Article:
A Supreme Court case that held that federal courts could hear cases that claimed that malapportionment of state legislatures violated the Equal Protection Clause of the Constitution. By holding that such cases were justiciable, the Supreme Court paved the way for federal courts (and not just state courts) to hear and decide on reapportionment issues.
Plaintiff had sought to force reapportionment of voting districts in Tennessee on the ground that unequal representation was unconstitutional; the lower courts had denied relief on the grounds of non-justiciability. The Supreme Court held that the constitutionality of legislative appointment schemes was not a political question and therefore was justiciable (i.e., the Court could hear the case and decide on the merits).
The Court delineated a series of factors, at least one of which must be present, in order for the case to be a non-justiciable political question: (a) commitment of the issue to a branch of government other than the judiciary; (b) lack of standards for resolving the issue; (c) impossibility of the judiciary to resolve the issue without first making a policy determination; (d) a judicial decision of that matter as a lack of respect for other branches of government; (e) a political decision has already been made; or (f) the potential for multiple pronouncements by various branches on one question.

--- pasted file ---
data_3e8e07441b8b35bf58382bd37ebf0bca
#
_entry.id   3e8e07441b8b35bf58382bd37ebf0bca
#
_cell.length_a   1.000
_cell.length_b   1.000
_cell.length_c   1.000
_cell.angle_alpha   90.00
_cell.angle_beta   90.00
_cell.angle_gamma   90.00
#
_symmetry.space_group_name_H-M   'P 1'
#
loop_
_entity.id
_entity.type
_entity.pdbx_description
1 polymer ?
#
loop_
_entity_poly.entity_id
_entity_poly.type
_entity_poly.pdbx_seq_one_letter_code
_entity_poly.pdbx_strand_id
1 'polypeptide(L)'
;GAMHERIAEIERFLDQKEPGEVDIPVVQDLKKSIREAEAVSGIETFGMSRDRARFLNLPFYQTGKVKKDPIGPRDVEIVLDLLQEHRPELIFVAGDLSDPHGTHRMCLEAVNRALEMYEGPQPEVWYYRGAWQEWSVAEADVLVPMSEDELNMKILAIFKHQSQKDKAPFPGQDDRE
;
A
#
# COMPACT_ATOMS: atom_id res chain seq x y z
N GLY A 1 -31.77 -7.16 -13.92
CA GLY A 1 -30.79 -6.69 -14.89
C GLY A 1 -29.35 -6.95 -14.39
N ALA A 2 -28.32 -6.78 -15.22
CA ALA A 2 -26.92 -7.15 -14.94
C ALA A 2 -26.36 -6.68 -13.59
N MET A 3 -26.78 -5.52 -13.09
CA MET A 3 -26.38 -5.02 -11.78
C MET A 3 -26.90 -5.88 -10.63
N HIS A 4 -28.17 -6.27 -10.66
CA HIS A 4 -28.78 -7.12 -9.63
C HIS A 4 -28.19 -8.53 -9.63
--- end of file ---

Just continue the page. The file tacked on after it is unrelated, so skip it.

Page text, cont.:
Definition from Nolo’s Plain-English Law Dictionary
A U.S. Supreme Court case in which the Court held that federal courts could decide cases questioning whether state voting districts were properly delineated. (These questions were previously left in the hands of state legislatures.) The case initiated a long series of federal court cases dealing with apportionment issues. (See also: Reynolds v. Sims)
Definition provided by Nolo’s Plain-English Law Dictionary.
August 19, 2010, 5:27 pm